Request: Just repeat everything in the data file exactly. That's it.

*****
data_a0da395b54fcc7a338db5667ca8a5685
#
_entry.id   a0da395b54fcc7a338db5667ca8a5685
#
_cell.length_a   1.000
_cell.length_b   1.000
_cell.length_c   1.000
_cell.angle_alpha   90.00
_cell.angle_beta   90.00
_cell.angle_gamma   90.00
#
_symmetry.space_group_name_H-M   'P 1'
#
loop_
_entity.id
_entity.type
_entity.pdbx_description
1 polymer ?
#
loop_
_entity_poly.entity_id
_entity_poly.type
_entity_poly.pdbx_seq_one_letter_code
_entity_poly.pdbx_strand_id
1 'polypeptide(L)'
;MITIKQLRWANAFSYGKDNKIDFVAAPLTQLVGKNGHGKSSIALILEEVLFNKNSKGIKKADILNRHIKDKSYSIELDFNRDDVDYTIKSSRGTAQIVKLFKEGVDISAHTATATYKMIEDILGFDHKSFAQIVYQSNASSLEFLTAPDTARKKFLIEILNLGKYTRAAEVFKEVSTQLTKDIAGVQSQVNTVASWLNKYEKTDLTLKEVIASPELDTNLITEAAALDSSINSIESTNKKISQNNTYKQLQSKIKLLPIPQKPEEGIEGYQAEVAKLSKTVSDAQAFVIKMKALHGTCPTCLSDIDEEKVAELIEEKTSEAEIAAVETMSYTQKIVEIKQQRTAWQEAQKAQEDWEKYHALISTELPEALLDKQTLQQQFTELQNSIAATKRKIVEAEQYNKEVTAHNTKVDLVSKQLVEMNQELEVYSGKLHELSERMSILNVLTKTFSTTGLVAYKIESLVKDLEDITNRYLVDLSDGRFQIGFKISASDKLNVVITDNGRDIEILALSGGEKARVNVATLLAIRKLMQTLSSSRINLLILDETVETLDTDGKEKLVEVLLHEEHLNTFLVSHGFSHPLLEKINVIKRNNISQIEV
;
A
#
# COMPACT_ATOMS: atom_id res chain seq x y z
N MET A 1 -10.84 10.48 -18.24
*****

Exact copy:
data_a0da395b54fcc7a338db5667ca8a5685
#
_entry.id   a0da395b54fcc7a338db5667ca8a5685
#
_cell.length_a   1.000
_cell.length_b   1.000
_cell.length_c   1.000
_cell.angle_alpha   90.00
_cell.angle_beta   90.00
_cell.angle_gamma   90.00
#
_symmetry.space_group_name_H-M   'P 1'
#
loop_
_entity.id
_entity.type
_entity.pdbx_description
1 polymer ?
#
loop_
_entity_poly.entity_id
_entity_poly.type
_entity_poly.pdbx_seq_one_letter_code
_entity_poly.pdbx_strand_id
1 'polypeptide(L)'
;MITIKQLRWANAFSYGKDNKIDFVAAPLTQLVGKNGHGKSSIALILEEVLFNKNSKGIKKADILNRHIKDKSYSIELDFNRDDVDYTIKSSRGTAQIVKLFKEGVDISAHTATATYKMIEDILGFDHKSFAQIVYQSNASSLEFLTAPDTARKKFLIEILNLGKYTRAAEVFKEVSTQLTKDIAGVQSQVNTVASWLNKYEKTDLTLKEVIASPELDTNLITEAAALDSSINSIESTNKKISQNNTYKQLQSKIKLLPIPQKPEEGIEGYQAEVAKLSKTVSDAQAFVIKMKALHGTCPTCLSDIDEEKVAELIEEKTSEAEIAAVETMSYTQKIVEIKQQRTAWQEAQKAQEDWEKYHALISTELPEALLDKQTLQQQFTELQNSIAATKRKIVEAEQYNKEVTAHNTKVDLVSKQLVEMNQELEVYSGKLHELSERMSILNVLTKTFSTTGLVAYKIESLVKDLEDITNRYLVDLSDGRFQIGFKISASDKLNVVITDNGRDIEILALSGGEKARVNVATLLAIRKLMQTLSSSRINLLILDETVETLDTDGKEKLVEVLLHEEHLNTFLVSHGFSHPLLEKINVIKRNNISQIEV
;
A
#
# COMPACT_ATOMS: atom_id res chain seq x y z
N MET A 1 -10.84 10.48 -18.24